A front-page article in the Bozeman Daily Chronicle reported this morning that a group of tourists had been caught on video standing within a few feet of the famous Old Faithful Geyser. Chronicle Staff Writer Daniel Person reported: “The outrageous incident was captured by a webcam that broadcast live footage of Old Faithful and is unlike anything park officials have seen in recent times.”
I was struck by the similarity between the new picture and famed Yellowstone Photographer William Henry Jackson’s 1871 photo of Old Faithful. Jackson’s photo shows members of the government sponsored Hayden Expedition standing closer to the geyser than did the 2011 visitors. Certainly, Jackson’s photo, which is thought to be the first taken of the famous geyser, doesn’t document “outrageous” behavior. It shows that over the last 140 years people have learned how to protect themselves and the wonders of Yellowstone.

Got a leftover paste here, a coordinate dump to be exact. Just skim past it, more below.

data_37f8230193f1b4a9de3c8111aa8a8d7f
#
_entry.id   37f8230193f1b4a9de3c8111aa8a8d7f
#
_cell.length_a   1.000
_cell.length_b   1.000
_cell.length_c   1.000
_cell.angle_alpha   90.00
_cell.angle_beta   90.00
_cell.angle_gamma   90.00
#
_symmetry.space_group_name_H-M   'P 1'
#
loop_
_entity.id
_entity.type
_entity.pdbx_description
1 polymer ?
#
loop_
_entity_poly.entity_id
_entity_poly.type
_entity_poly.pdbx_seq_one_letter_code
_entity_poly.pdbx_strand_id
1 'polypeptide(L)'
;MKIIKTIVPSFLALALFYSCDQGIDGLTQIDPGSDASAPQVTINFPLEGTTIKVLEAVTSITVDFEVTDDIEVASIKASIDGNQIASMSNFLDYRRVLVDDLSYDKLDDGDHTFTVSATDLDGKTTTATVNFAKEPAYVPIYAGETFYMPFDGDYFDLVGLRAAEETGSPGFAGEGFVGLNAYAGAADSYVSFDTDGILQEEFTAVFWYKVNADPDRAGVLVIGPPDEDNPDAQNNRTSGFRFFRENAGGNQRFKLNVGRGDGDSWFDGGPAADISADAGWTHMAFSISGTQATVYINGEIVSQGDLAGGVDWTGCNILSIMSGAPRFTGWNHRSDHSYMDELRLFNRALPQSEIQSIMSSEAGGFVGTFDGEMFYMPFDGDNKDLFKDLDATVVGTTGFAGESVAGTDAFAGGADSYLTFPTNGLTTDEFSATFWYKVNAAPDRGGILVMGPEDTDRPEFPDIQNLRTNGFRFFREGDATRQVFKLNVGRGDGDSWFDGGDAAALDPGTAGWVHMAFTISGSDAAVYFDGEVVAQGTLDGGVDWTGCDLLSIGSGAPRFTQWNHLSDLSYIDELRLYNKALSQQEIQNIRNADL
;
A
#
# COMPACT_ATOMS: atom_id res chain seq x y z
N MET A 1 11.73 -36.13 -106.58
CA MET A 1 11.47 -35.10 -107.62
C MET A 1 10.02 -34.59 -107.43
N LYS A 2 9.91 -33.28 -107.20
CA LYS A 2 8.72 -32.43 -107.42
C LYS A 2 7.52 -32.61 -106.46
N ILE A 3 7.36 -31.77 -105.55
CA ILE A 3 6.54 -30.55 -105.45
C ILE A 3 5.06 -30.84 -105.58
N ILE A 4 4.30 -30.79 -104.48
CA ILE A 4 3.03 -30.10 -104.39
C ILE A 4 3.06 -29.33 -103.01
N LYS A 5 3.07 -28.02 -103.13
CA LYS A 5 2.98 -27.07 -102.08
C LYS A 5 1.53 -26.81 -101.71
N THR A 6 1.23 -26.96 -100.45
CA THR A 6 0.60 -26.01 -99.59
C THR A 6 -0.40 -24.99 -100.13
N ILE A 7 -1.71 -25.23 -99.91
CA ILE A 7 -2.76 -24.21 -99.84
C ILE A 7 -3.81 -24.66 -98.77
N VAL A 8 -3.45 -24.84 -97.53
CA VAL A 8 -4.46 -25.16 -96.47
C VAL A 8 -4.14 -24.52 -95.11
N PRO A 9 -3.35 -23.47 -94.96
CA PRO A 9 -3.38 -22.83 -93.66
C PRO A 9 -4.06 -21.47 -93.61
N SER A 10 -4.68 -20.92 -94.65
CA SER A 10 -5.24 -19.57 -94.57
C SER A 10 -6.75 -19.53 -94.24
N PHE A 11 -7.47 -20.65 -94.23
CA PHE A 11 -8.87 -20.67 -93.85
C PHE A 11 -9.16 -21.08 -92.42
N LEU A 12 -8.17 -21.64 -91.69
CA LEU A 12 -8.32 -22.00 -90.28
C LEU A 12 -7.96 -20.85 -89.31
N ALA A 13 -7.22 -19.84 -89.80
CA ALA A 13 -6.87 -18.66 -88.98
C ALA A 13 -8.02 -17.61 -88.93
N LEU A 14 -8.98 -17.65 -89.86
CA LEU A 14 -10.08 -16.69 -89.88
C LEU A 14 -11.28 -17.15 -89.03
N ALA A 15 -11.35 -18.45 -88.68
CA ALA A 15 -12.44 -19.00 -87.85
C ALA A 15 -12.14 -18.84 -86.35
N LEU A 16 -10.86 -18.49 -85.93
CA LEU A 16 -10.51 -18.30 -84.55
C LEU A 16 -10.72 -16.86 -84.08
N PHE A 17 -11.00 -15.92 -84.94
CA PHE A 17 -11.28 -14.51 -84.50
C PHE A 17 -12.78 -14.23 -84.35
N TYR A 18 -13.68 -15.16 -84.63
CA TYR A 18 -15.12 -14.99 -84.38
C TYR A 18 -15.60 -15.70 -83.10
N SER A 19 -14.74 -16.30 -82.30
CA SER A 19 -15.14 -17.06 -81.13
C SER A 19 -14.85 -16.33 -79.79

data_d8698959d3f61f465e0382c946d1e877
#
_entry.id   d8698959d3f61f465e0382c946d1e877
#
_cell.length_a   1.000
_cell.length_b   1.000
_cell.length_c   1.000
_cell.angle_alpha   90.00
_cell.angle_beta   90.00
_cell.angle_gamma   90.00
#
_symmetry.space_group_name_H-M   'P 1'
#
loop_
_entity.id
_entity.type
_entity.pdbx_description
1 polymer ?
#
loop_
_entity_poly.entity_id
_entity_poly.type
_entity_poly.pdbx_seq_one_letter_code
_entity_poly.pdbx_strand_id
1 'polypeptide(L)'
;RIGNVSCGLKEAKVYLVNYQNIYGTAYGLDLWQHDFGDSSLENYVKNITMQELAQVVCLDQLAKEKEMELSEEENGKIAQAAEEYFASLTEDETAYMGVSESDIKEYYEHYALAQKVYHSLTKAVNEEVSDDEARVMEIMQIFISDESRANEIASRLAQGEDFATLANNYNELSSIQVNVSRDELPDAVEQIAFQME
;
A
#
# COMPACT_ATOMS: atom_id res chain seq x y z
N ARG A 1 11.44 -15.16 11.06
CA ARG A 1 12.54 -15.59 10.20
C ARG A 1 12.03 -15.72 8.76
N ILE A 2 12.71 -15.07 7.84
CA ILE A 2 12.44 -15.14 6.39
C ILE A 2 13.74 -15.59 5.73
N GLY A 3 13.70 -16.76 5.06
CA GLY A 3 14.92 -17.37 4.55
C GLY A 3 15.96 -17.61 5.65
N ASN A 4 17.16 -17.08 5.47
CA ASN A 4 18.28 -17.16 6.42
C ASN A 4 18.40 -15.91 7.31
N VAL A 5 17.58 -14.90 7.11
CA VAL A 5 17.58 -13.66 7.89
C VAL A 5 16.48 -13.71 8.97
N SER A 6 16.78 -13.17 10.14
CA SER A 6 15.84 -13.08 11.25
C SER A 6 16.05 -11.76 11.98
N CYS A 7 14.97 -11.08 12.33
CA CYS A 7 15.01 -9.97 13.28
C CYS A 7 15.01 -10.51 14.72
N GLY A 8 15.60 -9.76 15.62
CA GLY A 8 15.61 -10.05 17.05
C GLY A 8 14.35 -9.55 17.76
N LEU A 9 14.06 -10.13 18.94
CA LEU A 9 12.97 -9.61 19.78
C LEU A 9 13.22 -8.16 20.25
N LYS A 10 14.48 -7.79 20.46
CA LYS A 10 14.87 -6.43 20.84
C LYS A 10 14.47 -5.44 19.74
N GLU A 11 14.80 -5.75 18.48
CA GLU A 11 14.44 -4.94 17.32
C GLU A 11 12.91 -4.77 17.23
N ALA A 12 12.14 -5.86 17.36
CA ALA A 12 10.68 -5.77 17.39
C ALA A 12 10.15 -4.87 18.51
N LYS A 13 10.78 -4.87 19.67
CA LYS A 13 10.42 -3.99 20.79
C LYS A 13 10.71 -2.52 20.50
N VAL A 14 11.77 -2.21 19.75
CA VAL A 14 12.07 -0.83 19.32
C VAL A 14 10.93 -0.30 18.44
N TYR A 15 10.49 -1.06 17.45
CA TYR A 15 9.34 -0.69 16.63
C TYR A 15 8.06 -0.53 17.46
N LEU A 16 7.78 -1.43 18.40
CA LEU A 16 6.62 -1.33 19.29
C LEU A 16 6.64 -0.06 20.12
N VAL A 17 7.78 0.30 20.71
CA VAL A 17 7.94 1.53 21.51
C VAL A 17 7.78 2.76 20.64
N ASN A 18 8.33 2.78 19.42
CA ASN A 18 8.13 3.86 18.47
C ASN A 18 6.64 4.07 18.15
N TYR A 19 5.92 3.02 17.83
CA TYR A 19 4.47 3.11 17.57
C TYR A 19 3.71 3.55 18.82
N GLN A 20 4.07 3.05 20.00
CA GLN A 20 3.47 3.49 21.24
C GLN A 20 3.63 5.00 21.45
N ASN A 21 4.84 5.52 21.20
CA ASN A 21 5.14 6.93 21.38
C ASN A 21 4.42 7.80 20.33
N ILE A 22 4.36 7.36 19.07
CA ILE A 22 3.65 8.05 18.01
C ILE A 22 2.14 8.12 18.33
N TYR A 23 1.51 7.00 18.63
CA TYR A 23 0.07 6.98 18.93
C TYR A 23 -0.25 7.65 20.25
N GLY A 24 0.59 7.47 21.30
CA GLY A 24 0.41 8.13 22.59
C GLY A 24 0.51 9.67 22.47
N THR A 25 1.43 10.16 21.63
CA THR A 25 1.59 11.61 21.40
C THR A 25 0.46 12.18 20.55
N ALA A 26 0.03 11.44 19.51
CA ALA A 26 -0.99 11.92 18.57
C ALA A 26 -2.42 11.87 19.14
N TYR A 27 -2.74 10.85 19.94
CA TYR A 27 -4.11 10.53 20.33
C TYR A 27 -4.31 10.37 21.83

My collections of first-person accounts of early travel to Yellowstone Park includes reports of all kinds of things that would be considered outrageous today like gathering mineral specimens by the wagon load, hunting bald eagles for sport, and dumping rubble in Old Faithful just to see what would happen.
We can be glad that such activities are now considered to be outrageous.
— Color photo, frame capture from NPS live website camera at Old Faithful.
— William Henry Jackson photo, Yellowstone Digital Slide File.
— You might also enjoy these stories:
- “First Blood,” hunting bald eagles for fun.
- “Angering Old Faithful,” dumping rubble in the geyser to see what would happen.
- “Saving a Scalded Man,” what happens when a man falls into a geyser.